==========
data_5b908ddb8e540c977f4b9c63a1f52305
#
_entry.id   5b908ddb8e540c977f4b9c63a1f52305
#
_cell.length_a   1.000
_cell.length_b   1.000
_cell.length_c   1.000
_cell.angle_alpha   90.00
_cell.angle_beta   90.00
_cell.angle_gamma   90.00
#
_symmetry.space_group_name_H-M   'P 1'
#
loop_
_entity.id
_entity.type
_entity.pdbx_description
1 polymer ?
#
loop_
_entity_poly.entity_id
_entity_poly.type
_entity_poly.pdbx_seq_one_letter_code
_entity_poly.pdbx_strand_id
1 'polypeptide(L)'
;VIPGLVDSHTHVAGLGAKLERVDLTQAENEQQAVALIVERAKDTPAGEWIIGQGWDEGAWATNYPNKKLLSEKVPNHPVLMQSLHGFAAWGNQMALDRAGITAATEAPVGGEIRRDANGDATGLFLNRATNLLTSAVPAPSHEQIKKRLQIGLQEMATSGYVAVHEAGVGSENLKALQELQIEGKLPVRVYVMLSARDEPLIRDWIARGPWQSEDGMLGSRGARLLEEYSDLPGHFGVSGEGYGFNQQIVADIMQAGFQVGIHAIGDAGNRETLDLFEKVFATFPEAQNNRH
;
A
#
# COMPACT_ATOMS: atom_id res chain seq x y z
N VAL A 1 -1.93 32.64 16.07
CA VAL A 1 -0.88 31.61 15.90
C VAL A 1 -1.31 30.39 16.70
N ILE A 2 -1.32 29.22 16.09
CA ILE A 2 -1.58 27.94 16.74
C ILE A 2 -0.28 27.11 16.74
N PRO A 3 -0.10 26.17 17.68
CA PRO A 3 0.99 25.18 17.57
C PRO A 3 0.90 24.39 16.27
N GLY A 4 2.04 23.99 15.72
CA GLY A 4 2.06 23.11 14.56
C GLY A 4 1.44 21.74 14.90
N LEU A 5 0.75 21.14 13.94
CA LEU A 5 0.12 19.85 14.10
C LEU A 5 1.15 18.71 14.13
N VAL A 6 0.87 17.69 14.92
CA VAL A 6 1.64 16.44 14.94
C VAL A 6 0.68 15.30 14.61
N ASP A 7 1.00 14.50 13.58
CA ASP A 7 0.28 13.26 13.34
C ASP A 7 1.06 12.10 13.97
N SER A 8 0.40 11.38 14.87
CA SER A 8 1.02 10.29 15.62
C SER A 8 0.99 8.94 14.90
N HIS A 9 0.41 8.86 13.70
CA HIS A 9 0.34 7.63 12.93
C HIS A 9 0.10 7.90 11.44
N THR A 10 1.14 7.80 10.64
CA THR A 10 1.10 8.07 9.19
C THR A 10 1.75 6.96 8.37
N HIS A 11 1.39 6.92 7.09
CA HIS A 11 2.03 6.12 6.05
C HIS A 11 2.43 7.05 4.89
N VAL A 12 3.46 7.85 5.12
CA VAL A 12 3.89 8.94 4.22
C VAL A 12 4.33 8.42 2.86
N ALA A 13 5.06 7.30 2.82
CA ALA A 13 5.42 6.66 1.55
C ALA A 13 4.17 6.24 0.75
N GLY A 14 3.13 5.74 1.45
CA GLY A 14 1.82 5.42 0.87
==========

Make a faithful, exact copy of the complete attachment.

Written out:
data_5b908ddb8e540c977f4b9c63a1f52305
#
_entry.id   5b908ddb8e540c977f4b9c63a1f52305
#
_cell.length_a   1.000
_cell.length_b   1.000
_cell.length_c   1.000
_cell.angle_alpha   90.00
_cell.angle_beta   90.00
_cell.angle_gamma   90.00
#
_symmetry.space_group_name_H-M   'P 1'
#
loop_
_entity.id
_entity.type
_entity.pdbx_description
1 polymer ?
#
loop_
_entity_poly.entity_id
_entity_poly.type
_entity_poly.pdbx_seq_one_letter_code
_entity_poly.pdbx_strand_id
1 'polypeptide(L)'
;VIPGLVDSHTHVAGLGAKLERVDLTQAENEQQAVALIVERAKDTPAGEWIIGQGWDEGAWATNYPNKKLLSEKVPNHPVLMQSLHGFAAWGNQMALDRAGITAATEAPVGGEIRRDANGDATGLFLNRATNLLTSAVPAPSHEQIKKRLQIGLQEMATSGYVAVHEAGVGSENLKALQELQIEGKLPVRVYVMLSARDEPLIRDWIARGPWQSEDGMLGSRGARLLEEYSDLPGHFGVSGEGYGFNQQIVADIMQAGFQVGIHAIGDAGNRETLDLFEKVFATFPEAQNNRH
;
A
#
# COMPACT_ATOMS: atom_id res chain seq x y z
N VAL A 1 -1.93 32.64 16.07
CA VAL A 1 -0.88 31.61 15.90
C VAL A 1 -1.31 30.39 16.70
N ILE A 2 -1.32 29.22 16.09
CA ILE A 2 -1.58 27.94 16.74
C ILE A 2 -0.28 27.11 16.74
N PRO A 3 -0.10 26.17 17.68
CA PRO A 3 0.99 25.18 17.57
C PRO A 3 0.90 24.39 16.27
N GLY A 4 2.04 23.99 15.72
CA GLY A 4 2.06 23.11 14.56
C GLY A 4 1.44 21.74 14.90
N LEU A 5 0.75 21.14 13.94
CA LEU A 5 0.12 19.85 14.10
C LEU A 5 1.15 18.71 14.13
N VAL A 6 0.87 17.69 14.92
CA VAL A 6 1.64 16.44 14.94
C VAL A 6 0.68 15.30 14.61
N ASP A 7 1.00 14.50 13.58
CA ASP A 7 0.28 13.26 13.34
C ASP A 7 1.06 12.10 13.97
N SER A 8 0.40 11.38 14.87
CA SER A 8 1.02 10.29 15.62
C SER A 8 0.99 8.94 14.90
N HIS A 9 0.41 8.86 13.70
CA HIS A 9 0.34 7.63 12.93
C HIS A 9 0.10 7.90 11.44
N THR A 10 1.14 7.80 10.64
CA THR A 10 1.10 8.07 9.19
C THR A 10 1.75 6.96 8.37
N HIS A 11 1.39 6.92 7.09
CA HIS A 11 2.03 6.12 6.05
C HIS A 11 2.43 7.05 4.89
N VAL A 12 3.46 7.85 5.12
CA VAL A 12 3.89 8.94 4.22
C VAL A 12 4.33 8.42 2.86
N ALA A 13 5.06 7.30 2.82
CA ALA A 13 5.42 6.66 1.55
C ALA A 13 4.17 6.24 0.75
N GLY A 14 3.13 5.74 1.45
CA GLY A 14 1.82 5.42 0.87